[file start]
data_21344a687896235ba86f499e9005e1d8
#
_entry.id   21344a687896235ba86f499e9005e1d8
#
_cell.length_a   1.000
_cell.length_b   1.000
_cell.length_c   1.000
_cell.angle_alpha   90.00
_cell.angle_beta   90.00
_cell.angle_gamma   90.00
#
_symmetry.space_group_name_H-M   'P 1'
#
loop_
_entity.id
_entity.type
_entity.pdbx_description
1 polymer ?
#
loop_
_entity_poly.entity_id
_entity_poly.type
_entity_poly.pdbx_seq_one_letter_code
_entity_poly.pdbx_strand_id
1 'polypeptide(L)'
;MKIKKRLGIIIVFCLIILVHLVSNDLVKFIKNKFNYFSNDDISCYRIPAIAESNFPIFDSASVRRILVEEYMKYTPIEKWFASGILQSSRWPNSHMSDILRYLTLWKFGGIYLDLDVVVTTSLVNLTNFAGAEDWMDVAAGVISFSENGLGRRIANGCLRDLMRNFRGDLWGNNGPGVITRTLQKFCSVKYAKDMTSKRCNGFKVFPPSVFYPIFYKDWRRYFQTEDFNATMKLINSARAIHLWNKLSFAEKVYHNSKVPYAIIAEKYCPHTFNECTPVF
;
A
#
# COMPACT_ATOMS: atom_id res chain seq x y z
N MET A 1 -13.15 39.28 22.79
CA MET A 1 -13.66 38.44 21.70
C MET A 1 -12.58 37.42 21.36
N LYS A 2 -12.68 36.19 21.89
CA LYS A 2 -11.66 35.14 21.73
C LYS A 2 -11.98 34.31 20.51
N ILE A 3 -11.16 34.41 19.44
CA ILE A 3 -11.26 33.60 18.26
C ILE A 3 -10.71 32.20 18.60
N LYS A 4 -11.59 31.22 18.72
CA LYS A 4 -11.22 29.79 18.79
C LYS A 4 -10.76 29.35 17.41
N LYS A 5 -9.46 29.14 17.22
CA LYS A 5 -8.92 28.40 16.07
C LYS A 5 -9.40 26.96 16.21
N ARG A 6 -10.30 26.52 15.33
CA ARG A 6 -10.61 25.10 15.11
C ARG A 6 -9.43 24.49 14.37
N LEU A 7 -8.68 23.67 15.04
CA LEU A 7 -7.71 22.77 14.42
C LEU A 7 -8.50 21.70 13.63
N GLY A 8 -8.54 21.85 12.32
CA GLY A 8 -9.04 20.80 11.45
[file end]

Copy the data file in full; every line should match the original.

data_21344a687896235ba86f499e9005e1d8
#
_entry.id   21344a687896235ba86f499e9005e1d8
#
_cell.length_a   1.000
_cell.length_b   1.000
_cell.length_c   1.000
_cell.angle_alpha   90.00
_cell.angle_beta   90.00
_cell.angle_gamma   90.00
#
_symmetry.space_group_name_H-M   'P 1'
#
loop_
_entity.id
_entity.type
_entity.pdbx_description
1 polymer ?
#
loop_
_entity_poly.entity_id
_entity_poly.type
_entity_poly.pdbx_seq_one_letter_code
_entity_poly.pdbx_strand_id
1 'polypeptide(L)'
;MKIKKRLGIIIVFCLIILVHLVSNDLVKFIKNKFNYFSNDDISCYRIPAIAESNFPIFDSASVRRILVEEYMKYTPIEKWFASGILQSSRWPNSHMSDILRYLTLWKFGGIYLDLDVVVTTSLVNLTNFAGAEDWMDVAAGVISFSENGLGRRIANGCLRDLMRNFRGDLWGNNGPGVITRTLQKFCSVKYAKDMTSKRCNGFKVFPPSVFYPIFYKDWRRYFQTEDFNATMKLINSARAIHLWNKLSFAEKVYHNSKVPYAIIAEKYCPHTFNECTPVF
;
A
#
# COMPACT_ATOMS: atom_id res chain seq x y z
N MET A 1 -13.15 39.28 22.79
CA MET A 1 -13.66 38.44 21.70
C MET A 1 -12.58 37.42 21.36
N LYS A 2 -12.68 36.19 21.89
CA LYS A 2 -11.66 35.14 21.73
C LYS A 2 -11.98 34.31 20.51
N ILE A 3 -11.16 34.41 19.44
CA ILE A 3 -11.26 33.60 18.26
C ILE A 3 -10.71 32.20 18.60
N LYS A 4 -11.59 31.22 18.72
CA LYS A 4 -11.22 29.79 18.79
C LYS A 4 -10.76 29.35 17.41
N LYS A 5 -9.46 29.14 17.22
CA LYS A 5 -8.92 28.40 16.07
C LYS A 5 -9.40 26.96 16.21
N ARG A 6 -10.30 26.52 15.33
CA ARG A 6 -10.61 25.10 15.11
C ARG A 6 -9.43 24.49 14.37
N LEU A 7 -8.68 23.67 15.04
CA LEU A 7 -7.71 22.77 14.42
C LEU A 7 -8.50 21.70 13.63
N GLY A 8 -8.54 21.85 12.32
CA GLY A 8 -9.04 20.80 11.45